First Seam Sewn

Here we have the first line of stitching finished.  Remember to reverse stitch at the beginning and end to anchor your stitches.  It is fine to reverse stitch when you are using a twin needle.

Aligning Needle to Start Second Seam

Line the right twin needle up with the right line of stitches.  You will have overlap on the left side stitches, which is what you want.

Second Seam Finished

This is what the first two finished seams look like.  You want to continue sewing these individual seams all the way around the pocket (remember not to sew the top of the pocket shut).

Finished Pocket

This is how your finished pocket will appear.  You can see where the inside row of stitching overlapped while the outside row lined up and connected to the previous row of stitches.

Example of Both Seam Methods - The outside set of Stitches is Pivoted and The Inside set of Stitches is Individual Seams

To sew the pockets with the pivoting method, you simply sew down one side to the lower edge (still anchoring at the beginning with a back and forth stitch), lift your presser foot and carefully turn your fabric so that the right line of stitching stays in line with the right needle, but your presser foot is lined up to sew in the direction of the next seam line.  Continue doing this as you work your way around the pocket until all the edges (except for the top) are sewn.

Starting to Stitch at the Top of the Back Pocket

Sewing Down to the Point at Which the Fabric will need to Pivot

Serger Sewists - You can do all this work on your serger if you have a coverstitch function.  I highly recommend putting your pockets on at this stage if you intend to use the coverstitch, because it will be monumentally harder to do once the inseam and side seams or outer seams are sewn.

Both Back Pieces with Back Pockets and Yokes Attached

We are all finished with this step.  Yay!  Our pants are starting to look like something that might actually be pants.  Albeit wavy ripply pants.  On October 23rd - Adding the Elastic Waistband and Finishing Touches, I will give a tutorial of how to set your back pockets once you have mostly finished the garment for those of you who would like to wait and place them where you personally would like them to be.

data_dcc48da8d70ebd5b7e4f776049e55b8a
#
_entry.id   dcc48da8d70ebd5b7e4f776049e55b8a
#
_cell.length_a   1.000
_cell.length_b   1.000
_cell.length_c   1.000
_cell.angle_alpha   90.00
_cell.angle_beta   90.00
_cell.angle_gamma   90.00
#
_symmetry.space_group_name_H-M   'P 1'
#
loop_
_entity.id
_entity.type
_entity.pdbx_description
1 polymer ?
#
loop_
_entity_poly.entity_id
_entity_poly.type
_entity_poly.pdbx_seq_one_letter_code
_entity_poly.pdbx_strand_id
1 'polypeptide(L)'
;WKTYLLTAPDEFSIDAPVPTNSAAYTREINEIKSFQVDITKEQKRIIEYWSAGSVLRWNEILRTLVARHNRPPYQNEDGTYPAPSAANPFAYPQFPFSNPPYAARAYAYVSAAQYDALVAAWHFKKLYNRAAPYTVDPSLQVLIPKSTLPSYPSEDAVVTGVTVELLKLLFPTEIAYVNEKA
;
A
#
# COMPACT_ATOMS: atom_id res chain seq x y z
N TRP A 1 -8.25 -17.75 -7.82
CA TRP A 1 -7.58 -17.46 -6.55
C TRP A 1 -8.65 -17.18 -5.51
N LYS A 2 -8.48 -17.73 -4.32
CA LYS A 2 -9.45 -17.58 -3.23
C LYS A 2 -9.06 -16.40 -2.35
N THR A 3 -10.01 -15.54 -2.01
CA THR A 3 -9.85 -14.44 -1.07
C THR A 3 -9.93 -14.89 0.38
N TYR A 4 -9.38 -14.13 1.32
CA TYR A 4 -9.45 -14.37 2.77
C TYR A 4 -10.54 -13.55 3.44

If any of you are sewing along and are at this step, please let me know how it is going and don't hesitate to mention any tips that you have or ask any questions.  Also, did you notice that my fabric has a word written all over it?  It wasn't until I was reviewing these pictures that I caught that.

Next step:  Sewing the Coin Pocket

Side Note:  I need to take my DSLR camera to be cleaned so I apologize for the mix of camera and phone pics.  My sensor is having a hard time focusing in certain lighting situations right now.


  1. You have some serious pattern matching skills. Those pockets are perfect! I am really enjoying this sew-along and am still in live with your fabric. Xx

    1. Thanks, MoR! I have to be honest, on the pockets it was just dumb luck. I guess that is the joy of having a busy pattern, you get lucky and it lines up nicely! There are other patterns of this fabric that I really want to buy, but I have put myself on a fabric diet because my stash is just ridiculous right now.

  2. great detail on the pockets, they look so neat and tidy! I was thinking to myself, "is she really going to spend a whole post on the back pockets?" but this was monumentally helpful for achieving a good finish. I always struggle with corners on my coverstitch machine. When i started muslining this pattern, I tested out the triple straight stitch for topstitching and I think I'm going to go that route, but I'm going to keep this info in mind for future projects!

  3. Do you have any tips for reliably getting a 3/8" seam? I feel like I'm just guessing, then measuring after. But it's hard to change it after it's been ironed.

    1. For clarity, are you asking about ironing over the 3/8 seam, or are you asking about getting your stitch line evenly on the 3/8 seam? If you are talking about the ironing part what I have seen a lot of people do is take a piece of cardstock and mark 3/8 inch line on it. Then fold your material over the cardstock so that it lines up with the 3/8 line and iron it. Does that make sense?